Cat Drooling: What is Causing It?
Have you ever seen a cat drool? Cats can drool just like dogs do but sometimes for different reasons. Also, cats don’t usually drool as much as dogs do, so if your cat is drooling excessively, there may be a problem. How can you tell if your cat drooling is an issue and what is causing it in the first place? After reading this article, you will be able to identify what is causing your cat to drool and if it is a problem.
Do cats Drool Without Having Health Conditions?
There are plenty of cats that drool for completely normal reasons. An important thing to understand is that most cats with drooling behaviors have them almost all their lives. This matters because you can’t train a cat to stop drooling. It’s also necessary to remember because if you’ve had your cat for a while and they start drooling out of nowhere, and you may often want to take them to the veterinarian to make sure nothing is wrong. It isn’t normal for a cat to start drooling behaviors later in life, but it has happened on rare occasions.
What’s Normal Drooling Behavior for Cats?
It’s normal for cats to drool for positive reasons. Some dog breeds often drool due to their breeding, but this isn’t true for cats. Any cat of any breed can be a drooler, and it is a behavior that is stimulated by external things instead of something that just happens whenever.
One reason many cats drool is due to contentment when they are kneading or purring. Cats will often drool during this time because of an association with nursing. When a cat kneads, they are performing a kitten behavior that usually doesn’t go away in adulthood. Kittens knead their mother’s stomach to stimulate the flow of milk and may purr and even drool with anticipation of their meal. Most adult cats will knead and purr when they are happy, and sometimes this drooling behavior goes along with that. This is the most common reason for cats to drool.
Some cats will also drool due to food. If your cat seems to drool only when they see their food or smell their food, it is probably related to this. Cats who are known for this behavior may even drool when they hear the container of their food moving or a can opener. For cats that eat wet food out of a can, they are known to associate any can or can opener with their own food and may bombard you when you’re just opening a can for yourself.
Stressed or Fearful
There is one reason cats drool usually that isn’t for a positive reason. Some cats will drool when they are stressed or afraid. Cats who have had trauma may experience a form of PTSD. When anything brings up that trauma, they may have a habit of drooling out of stress or fear. If your cat is drooling from pervasive anxiety or fears, you should try talking to your veterinarian about ways to manage their stress. Animals that live with more stress than they should are known to live shorter lives.
Cat Drooling Symptoms to Watch for
While cats may drool for issues that don’t require medical attention, there are also other causes that might. If your cat has never drooled before but started out of nowhere, there are some signs you want to be on the lookout for to make sure it isn’t something serious.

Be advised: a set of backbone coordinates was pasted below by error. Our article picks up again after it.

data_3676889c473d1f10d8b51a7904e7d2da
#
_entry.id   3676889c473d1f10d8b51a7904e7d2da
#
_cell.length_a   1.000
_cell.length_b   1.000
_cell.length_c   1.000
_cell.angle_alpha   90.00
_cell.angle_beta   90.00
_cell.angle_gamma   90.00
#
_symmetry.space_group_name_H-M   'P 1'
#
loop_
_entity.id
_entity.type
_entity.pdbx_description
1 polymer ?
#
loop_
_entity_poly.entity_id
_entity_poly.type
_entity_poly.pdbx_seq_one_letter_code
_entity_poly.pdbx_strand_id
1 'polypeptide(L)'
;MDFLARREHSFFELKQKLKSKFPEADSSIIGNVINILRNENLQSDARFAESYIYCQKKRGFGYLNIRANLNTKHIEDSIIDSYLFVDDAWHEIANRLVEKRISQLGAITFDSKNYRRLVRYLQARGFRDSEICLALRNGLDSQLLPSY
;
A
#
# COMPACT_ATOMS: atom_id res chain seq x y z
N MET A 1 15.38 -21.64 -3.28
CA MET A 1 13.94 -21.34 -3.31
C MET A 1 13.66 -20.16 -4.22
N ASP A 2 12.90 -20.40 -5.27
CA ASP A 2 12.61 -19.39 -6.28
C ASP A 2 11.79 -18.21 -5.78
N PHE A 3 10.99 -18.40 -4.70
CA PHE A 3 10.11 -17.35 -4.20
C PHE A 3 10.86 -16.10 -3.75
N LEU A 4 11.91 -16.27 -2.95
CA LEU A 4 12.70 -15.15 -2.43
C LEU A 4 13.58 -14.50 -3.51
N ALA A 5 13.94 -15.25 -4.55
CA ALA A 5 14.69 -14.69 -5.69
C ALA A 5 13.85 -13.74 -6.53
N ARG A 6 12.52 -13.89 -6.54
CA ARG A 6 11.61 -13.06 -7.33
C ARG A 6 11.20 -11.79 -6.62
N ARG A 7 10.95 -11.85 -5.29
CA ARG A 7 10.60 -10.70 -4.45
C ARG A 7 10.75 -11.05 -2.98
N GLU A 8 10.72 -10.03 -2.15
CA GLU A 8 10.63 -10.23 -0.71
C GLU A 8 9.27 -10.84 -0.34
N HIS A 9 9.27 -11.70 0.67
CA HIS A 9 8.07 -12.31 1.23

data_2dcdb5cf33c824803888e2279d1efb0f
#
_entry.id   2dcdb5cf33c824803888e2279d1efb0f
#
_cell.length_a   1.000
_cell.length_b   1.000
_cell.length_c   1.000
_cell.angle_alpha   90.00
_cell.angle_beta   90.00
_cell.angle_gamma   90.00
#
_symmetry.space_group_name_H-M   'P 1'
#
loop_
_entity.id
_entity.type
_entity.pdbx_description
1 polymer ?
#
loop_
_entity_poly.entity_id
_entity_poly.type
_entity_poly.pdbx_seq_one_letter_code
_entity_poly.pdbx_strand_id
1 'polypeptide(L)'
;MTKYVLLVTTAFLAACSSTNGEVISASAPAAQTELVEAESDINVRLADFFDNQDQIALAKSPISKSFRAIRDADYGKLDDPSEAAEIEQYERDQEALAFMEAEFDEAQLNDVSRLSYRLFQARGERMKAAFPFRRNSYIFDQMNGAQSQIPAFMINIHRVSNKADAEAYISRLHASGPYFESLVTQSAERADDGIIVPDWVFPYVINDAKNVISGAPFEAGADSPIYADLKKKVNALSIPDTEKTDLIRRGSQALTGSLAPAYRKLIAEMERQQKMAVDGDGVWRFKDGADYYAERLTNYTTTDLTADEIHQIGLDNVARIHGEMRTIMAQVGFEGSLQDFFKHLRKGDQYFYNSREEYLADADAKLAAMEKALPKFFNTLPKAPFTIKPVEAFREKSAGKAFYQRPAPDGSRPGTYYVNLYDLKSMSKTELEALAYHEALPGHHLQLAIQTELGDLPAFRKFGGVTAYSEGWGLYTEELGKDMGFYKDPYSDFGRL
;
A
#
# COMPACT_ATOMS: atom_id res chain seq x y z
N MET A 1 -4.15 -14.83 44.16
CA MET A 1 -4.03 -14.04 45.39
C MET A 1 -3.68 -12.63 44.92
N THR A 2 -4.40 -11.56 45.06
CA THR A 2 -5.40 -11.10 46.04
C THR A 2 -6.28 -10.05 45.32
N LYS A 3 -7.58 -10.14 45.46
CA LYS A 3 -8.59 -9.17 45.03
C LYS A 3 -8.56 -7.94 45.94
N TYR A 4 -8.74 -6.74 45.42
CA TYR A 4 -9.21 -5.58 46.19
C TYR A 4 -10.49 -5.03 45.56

Signs drooling may be more serious:
If your cat is experiencing any of these symptoms along with drooling, you should take them to a vet right away to determine if there is a serious condition causing these.
What Health Concerns Could be Causing My Cat to Drool?
There are some serious health conditions and issues that may be causing your cat to drool. If your cat seems to be drooling for no reason that is apparent to you and you’ve never seen them drool in the past, you should be careful to note if they have any other symptoms to go along with the drooling.
Dental diseases may cause cats to drool and cause them quite a bit of pain. Dental disease symptoms include difficulty eating, blood in the saliva, frequently dropping food while they are eating or having trouble picking food up with their mouth and chewing their food with their head tilted to the side.
Upper Respiratory Infections
Upper respiratory infections can also cause cats to drool. Other symptoms of this health condition are sneezing with nasal discharge, eye discharge, and a change in appetite or drinking habits.
Neurological disorders are the most serious reason why a cat may drool. The symptoms of a neurological condition in a cat are difficulty picking up food, issues with chewing, difficulty controlling tongue movements, a problem with balance, and overall body weakness. If your cat appears to have this issue or any of the others mentioned above, it’s vital to take them to the vet to be diagnosed and treated as soon as possible.
Talk with Your Old Derby Animal Hospital Veterinarian
Yes, cats can drool. Some drool for perfectly normal reasons like being content or excited about food. Some have a little more underlying worry and drool due to mental distress. Unfortunately, if your cat starts drooling out of nowhere, it is most likely caused by a more severe issue that needs to be diagnosed and treated by a vet. Pay close attention to your cat, and you will be able to find out why they are drooling and if it is a problem or not. To talk with your veterinarian about cat drooling call Old Derby Animal Hospital at (781) 749-2800 or book an appointment online.
About Old Derby Animal Hospital
At Old Derby Animal Hospital, we practice veterinary medicine with the goal of helping you maintain a stronger, longer-lasting bond with your pet. Our full-service veterinarian facility in Hingham, MA combines the feel of a large practice without sacrificing that personal touch that we believe is essential to your pet's care. You have access to a wide range of medical, surgical, and dental services for your pet at our animal hospital, including luxury boarding and grooming at The Inn.